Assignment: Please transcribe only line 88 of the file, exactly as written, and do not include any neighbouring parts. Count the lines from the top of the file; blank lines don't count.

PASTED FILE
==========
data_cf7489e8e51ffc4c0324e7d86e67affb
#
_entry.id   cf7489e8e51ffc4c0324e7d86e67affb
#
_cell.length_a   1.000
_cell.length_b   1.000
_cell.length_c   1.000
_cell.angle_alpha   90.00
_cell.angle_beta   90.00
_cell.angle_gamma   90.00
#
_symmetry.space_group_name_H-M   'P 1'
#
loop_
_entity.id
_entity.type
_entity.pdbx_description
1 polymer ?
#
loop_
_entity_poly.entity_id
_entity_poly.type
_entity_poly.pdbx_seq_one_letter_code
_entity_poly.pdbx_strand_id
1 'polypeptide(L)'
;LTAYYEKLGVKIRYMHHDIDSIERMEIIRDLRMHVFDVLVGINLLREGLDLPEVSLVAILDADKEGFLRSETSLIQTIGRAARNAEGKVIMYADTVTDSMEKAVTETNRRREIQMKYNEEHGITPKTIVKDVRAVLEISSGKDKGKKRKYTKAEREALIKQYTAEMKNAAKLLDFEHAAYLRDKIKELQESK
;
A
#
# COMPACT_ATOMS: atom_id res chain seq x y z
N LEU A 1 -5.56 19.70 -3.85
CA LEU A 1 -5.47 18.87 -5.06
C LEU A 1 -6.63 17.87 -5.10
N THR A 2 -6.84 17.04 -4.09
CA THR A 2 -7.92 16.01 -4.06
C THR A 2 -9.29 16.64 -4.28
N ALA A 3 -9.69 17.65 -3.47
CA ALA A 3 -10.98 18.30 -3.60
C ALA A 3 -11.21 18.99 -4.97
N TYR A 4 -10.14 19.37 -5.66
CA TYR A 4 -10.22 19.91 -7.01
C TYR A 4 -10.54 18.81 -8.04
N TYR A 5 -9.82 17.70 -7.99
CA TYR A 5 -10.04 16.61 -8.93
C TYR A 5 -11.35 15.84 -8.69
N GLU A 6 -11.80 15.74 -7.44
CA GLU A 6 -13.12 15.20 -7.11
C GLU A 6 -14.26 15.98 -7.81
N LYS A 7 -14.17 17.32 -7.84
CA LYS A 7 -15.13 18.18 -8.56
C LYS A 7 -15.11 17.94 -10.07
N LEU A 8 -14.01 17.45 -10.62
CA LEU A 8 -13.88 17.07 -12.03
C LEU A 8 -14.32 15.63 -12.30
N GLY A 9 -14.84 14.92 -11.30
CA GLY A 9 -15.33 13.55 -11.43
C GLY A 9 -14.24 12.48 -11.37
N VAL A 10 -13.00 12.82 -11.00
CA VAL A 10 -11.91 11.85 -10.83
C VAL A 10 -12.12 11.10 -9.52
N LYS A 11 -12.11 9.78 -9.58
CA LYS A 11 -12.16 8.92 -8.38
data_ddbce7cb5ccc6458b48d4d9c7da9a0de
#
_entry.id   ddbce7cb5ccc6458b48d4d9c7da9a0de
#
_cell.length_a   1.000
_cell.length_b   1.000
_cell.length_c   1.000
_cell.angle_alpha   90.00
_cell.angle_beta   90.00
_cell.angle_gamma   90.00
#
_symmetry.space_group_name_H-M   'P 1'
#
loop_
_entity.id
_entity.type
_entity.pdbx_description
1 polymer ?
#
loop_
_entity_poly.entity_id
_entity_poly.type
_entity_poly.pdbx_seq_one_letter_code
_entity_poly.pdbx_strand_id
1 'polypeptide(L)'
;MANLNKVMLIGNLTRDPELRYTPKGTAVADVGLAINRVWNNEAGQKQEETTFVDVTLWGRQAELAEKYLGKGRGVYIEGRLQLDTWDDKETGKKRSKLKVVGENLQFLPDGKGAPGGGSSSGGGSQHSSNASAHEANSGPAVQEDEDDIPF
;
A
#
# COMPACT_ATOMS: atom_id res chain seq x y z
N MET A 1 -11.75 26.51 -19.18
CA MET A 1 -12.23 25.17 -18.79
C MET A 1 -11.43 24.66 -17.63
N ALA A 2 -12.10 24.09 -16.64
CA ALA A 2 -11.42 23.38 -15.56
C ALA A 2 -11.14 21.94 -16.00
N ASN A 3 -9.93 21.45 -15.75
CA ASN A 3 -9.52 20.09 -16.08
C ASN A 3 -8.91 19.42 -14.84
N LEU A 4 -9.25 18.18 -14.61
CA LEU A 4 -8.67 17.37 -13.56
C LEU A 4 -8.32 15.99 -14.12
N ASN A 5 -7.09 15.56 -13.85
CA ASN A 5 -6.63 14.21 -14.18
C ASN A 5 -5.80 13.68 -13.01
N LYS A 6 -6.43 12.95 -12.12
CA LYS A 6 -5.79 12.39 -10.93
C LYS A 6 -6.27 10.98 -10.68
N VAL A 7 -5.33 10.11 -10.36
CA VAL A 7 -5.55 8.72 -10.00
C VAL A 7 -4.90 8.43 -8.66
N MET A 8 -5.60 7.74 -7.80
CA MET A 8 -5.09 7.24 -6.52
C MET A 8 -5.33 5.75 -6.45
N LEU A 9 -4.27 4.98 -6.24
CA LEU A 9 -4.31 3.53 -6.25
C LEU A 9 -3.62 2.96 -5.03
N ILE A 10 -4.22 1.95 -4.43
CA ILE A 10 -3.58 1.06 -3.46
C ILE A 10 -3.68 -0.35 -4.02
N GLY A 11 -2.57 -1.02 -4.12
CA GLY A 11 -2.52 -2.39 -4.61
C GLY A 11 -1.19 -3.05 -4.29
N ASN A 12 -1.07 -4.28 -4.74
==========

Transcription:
;MANLNKVMLIGNLTRDPELRYTPKGTAVADVGLAINRVWNNEAGQKQEETTFVDVTLWGRQAELAEKYLGKGRGVYIEGRLQLDTWDDKETGKKRSKLKVVGENLQFLPDGKGAPGGGSSSGGGSQHSSNASAHEANSGPAVQEDEDDIPF